On this date in 1994, Glenn (or Glen) Ashby was hastily hanged at Port of Spain, Trinidad and Tobago.

Ashby’s strange and internationally condemned (pdf) case was a milestone en route to the creation of the Caribbean Court of Justice.

Constrained by a 1993 legal decision from the British Privy Council — still the court of final appeal for Commonwealth Caribbean countries — to the effect that death-sentenced prisoners who awaited execution for more than five years were inherently being subjected to “cruel and inhuman treatment,” Trinidad raced to hang Ashby before his five years ran out. Since Ashby had been sentenced on July 20, 1989 (he stabbed a guy to death during a burglary) that newly-discovered deadline was practically on top of them.

Ashby’s date with the hemp was scheduled for July 14, but his lawyers appealed to the Privy Council. However, in spite of an undertaking by Trinidad and Tobago Attorney General Keith Sobion that the execution would wait on the Council’s ruling, Ashby was hurried to the gallows around 6:30 a.m. Minutes later, word arrived that the Privy Council had actually granted the stay.

Needless to say, hanging a fellow while his appeal was still pending got some legal briefs in a twist.

“I’m disgusted that a country can sign international human rights law and then execute one of their citizens while an appeal is still pending,” death row barrister Saul Lehrfreund total The Guardian.* “From the information I have, this is a summary execution, it’s judicial murder.”

Most Trinidadians felt otherwise when it came to Ashby’s hanging.

And indeed, the jurisdiction of the Privy Council, and especially its reluctance to sanction capital punishment, became particularly controversial in the region during the high-crime 1990s; a similar execution hurried to circumvent the body took place in St. Kitts and Nevis, with similar post-hanging recriminations.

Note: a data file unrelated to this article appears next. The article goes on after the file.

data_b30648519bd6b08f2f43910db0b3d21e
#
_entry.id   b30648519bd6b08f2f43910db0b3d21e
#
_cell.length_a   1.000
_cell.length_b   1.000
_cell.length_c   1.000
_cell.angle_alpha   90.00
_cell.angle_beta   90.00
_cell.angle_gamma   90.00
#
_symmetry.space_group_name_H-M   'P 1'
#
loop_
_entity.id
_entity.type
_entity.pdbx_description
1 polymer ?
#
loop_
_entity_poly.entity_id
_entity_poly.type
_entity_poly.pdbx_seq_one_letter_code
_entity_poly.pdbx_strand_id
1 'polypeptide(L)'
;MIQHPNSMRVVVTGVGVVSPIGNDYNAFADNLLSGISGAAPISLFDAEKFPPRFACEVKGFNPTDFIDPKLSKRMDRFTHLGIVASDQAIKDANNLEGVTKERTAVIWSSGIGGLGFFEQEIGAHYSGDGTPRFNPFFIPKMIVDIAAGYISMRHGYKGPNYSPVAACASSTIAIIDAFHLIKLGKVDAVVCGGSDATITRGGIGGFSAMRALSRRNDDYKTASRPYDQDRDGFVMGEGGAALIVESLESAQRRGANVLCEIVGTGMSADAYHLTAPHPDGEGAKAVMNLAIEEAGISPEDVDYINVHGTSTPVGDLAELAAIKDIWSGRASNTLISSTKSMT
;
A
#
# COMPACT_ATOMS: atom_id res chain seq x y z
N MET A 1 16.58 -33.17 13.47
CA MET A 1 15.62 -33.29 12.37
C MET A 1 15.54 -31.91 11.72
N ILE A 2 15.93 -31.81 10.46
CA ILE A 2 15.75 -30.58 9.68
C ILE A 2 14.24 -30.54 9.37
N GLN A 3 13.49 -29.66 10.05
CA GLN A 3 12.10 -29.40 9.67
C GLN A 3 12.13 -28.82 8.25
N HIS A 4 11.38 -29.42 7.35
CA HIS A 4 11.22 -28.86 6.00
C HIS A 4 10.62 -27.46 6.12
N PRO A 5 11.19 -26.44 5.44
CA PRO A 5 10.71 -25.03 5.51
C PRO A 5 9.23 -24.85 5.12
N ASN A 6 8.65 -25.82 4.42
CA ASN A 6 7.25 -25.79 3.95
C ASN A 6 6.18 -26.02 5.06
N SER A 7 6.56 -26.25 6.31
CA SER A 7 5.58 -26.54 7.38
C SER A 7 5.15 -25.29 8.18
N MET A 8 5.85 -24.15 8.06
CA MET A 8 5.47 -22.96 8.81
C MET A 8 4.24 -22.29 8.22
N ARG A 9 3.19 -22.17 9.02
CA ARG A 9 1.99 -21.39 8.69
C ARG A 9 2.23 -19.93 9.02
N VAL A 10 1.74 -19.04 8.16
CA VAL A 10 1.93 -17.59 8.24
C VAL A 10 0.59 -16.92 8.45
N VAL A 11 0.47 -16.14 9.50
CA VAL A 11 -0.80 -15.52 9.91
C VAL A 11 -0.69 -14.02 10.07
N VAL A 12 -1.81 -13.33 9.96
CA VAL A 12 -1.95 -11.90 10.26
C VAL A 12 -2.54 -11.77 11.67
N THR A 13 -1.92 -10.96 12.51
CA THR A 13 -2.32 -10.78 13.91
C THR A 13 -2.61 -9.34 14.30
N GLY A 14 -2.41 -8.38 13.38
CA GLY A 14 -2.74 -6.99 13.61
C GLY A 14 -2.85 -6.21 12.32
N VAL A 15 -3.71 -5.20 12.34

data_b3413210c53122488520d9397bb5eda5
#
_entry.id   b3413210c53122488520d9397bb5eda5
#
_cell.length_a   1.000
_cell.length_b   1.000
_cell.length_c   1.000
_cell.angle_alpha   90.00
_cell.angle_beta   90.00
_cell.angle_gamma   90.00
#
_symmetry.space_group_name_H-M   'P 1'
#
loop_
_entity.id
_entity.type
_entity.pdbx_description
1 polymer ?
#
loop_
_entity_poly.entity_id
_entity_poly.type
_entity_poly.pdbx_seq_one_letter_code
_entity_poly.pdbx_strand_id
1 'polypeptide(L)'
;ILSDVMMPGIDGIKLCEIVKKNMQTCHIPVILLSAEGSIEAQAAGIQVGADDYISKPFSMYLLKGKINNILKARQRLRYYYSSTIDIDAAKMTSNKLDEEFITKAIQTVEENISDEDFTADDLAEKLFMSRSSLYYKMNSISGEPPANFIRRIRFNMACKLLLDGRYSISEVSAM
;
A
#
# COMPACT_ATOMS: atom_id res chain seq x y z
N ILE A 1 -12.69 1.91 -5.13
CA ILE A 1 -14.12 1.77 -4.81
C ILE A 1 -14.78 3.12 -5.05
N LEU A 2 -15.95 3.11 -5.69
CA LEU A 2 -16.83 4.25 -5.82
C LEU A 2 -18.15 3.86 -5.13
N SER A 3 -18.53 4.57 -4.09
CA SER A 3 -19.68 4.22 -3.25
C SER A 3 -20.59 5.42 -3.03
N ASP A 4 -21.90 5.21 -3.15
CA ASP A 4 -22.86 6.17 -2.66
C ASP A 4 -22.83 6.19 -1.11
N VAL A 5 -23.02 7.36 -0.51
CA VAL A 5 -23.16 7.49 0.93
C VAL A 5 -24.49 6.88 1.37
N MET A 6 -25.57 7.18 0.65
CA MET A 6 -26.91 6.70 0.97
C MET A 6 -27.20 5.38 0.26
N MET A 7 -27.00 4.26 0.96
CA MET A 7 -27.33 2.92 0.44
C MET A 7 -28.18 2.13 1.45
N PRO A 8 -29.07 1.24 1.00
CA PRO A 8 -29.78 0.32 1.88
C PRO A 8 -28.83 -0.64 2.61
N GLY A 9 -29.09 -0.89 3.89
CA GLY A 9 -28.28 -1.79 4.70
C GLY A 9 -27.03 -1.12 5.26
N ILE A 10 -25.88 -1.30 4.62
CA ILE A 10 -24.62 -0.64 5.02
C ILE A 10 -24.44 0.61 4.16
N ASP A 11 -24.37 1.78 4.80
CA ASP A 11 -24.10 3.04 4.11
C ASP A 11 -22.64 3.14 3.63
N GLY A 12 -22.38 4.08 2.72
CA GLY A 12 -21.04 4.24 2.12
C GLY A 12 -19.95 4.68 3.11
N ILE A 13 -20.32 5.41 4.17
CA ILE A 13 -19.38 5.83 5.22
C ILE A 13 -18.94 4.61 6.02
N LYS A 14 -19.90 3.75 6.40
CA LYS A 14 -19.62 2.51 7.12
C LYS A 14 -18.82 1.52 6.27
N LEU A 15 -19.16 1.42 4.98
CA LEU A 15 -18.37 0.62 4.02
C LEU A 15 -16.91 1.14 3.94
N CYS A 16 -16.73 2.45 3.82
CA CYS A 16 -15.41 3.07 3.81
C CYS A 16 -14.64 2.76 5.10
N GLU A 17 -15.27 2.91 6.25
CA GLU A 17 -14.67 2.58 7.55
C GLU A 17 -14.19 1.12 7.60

This perceived overseas meddling in local criminal justice helped bring about the creation of the Caribbean Court of Justice as a potential alternate court of last resort. But in the decade since its putative establishment, actual full-on adoption of the CCJ continues to lag: even though the court is actually based in Port of Spain and has judges from Trinidad and Tobago, that country has still not replaced the Privy Council with the CCJ as a court of final appeals.

(The CCJ also handles regional treaty disputes, but overall has “a paltry case load”.)

* July 15, 1994.

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Entry Filed under: 20th Century,Capital Punishment,Common Criminals,Crime,Death Penalty,Execution,Hanged,History,Murder,Notable Jurisprudence,Trinidad and Tobago,Wrongful Executions

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1998: David Wilson

Add comment July 20th, 2010 Headsman

Just after dawn this date in 1998, David Wilson was hanged for murdering a security guard in St. Kitts and Nevis.

Wilson was only the second person executed by the tiny Caribbean nation since it achieved independence in 1983, and he would be the last hanged there until 2008.